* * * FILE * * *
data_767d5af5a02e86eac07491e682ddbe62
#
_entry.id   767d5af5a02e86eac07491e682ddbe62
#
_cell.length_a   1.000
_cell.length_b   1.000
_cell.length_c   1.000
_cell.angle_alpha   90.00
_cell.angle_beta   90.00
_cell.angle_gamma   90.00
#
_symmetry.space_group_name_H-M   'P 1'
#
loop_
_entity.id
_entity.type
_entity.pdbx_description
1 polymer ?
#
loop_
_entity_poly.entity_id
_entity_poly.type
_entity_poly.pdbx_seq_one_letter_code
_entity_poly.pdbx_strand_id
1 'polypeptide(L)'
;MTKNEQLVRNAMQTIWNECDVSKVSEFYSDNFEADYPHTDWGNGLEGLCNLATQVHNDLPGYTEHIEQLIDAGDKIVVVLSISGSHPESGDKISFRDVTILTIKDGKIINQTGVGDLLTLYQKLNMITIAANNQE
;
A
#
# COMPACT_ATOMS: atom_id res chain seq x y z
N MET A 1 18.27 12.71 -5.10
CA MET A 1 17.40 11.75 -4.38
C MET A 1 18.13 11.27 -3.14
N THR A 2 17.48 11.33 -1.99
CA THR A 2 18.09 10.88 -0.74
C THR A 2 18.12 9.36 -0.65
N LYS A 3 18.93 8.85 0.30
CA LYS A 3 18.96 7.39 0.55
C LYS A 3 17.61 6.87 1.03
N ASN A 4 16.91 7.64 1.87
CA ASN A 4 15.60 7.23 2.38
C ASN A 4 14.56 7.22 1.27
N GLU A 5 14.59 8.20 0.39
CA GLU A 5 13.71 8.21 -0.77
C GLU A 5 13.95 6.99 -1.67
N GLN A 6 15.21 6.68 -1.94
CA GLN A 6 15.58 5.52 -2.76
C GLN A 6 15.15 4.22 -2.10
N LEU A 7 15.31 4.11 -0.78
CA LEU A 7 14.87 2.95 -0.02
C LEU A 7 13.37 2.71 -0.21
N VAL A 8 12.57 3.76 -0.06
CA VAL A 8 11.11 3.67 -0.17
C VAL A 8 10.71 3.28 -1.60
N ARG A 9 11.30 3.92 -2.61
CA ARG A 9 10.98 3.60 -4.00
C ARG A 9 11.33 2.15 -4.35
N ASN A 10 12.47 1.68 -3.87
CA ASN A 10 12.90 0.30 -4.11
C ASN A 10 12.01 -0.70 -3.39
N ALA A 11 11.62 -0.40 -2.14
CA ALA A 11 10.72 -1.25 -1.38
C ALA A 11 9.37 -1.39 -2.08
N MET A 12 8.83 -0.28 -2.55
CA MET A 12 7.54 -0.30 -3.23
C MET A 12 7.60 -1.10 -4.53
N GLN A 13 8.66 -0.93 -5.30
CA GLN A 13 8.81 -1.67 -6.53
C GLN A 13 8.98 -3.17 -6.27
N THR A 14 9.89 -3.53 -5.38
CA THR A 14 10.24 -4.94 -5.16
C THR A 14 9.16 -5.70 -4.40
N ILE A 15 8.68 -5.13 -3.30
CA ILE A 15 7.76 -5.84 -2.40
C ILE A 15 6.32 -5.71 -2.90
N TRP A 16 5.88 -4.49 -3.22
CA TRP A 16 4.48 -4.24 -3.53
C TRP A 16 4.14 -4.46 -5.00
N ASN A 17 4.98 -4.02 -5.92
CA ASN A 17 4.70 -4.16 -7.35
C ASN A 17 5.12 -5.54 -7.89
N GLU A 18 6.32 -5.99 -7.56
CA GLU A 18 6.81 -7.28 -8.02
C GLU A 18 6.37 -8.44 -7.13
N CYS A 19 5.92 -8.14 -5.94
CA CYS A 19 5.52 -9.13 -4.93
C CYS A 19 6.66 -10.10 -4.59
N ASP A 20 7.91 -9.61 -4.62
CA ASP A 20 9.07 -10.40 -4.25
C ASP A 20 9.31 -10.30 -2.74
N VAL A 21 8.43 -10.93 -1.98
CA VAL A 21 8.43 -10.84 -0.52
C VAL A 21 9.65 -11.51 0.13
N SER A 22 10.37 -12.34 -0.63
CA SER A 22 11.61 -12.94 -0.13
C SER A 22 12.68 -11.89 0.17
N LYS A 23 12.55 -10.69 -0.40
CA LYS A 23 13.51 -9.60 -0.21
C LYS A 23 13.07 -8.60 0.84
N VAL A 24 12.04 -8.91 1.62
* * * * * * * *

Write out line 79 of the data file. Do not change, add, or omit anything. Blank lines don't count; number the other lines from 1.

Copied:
N ASN A 17 4.98 -4.02 -5.92